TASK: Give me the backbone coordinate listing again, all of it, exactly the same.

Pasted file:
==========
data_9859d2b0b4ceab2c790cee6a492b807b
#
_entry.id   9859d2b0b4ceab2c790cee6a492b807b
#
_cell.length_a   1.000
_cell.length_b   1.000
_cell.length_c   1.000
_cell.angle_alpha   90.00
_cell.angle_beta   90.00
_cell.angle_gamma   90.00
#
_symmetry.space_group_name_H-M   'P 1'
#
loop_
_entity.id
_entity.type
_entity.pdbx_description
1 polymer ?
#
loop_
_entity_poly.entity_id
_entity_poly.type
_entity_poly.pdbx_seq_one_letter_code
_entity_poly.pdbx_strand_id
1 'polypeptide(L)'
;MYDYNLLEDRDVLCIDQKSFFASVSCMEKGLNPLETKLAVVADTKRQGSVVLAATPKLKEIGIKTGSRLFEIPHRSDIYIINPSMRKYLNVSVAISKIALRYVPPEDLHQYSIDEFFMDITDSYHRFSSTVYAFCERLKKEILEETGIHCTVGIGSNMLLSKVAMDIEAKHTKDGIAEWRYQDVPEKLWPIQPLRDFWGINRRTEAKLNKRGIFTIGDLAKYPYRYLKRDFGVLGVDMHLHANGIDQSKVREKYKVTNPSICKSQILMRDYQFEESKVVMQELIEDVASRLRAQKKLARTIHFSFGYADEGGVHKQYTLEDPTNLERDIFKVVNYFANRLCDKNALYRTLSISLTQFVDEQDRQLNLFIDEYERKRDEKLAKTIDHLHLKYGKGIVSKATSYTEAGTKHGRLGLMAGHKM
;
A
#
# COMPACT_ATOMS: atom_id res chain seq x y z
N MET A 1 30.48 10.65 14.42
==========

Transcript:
data_9859d2b0b4ceab2c790cee6a492b807b
#
_entry.id   9859d2b0b4ceab2c790cee6a492b807b
#
_cell.length_a   1.000
_cell.length_b   1.000
_cell.length_c   1.000
_cell.angle_alpha   90.00
_cell.angle_beta   90.00
_cell.angle_gamma   90.00
#
_symmetry.space_group_name_H-M   'P 1'
#
loop_
_entity.id
_entity.type
_entity.pdbx_description
1 polymer ?
#
loop_
_entity_poly.entity_id
_entity_poly.type
_entity_poly.pdbx_seq_one_letter_code
_entity_poly.pdbx_strand_id
1 'polypeptide(L)'
;MYDYNLLEDRDVLCIDQKSFFASVSCMEKGLNPLETKLAVVADTKRQGSVVLAATPKLKEIGIKTGSRLFEIPHRSDIYIINPSMRKYLNVSVAISKIALRYVPPEDLHQYSIDEFFMDITDSYHRFSSTVYAFCERLKKEILEETGIHCTVGIGSNMLLSKVAMDIEAKHTKDGIAEWRYQDVPEKLWPIQPLRDFWGINRRTEAKLNKRGIFTIGDLAKYPYRYLKRDFGVLGVDMHLHANGIDQSKVREKYKVTNPSICKSQILMRDYQFEESKVVMQELIEDVASRLRAQKKLARTIHFSFGYADEGGVHKQYTLEDPTNLERDIFKVVNYFANRLCDKNALYRTLSISLTQFVDEQDRQLNLFIDEYERKRDEKLAKTIDHLHLKYGKGIVSKATSYTEAGTKHGRLGLMAGHKM
;
A
#
# COMPACT_ATOMS: atom_id res chain seq x y z
N MET A 1 30.48 10.65 14.42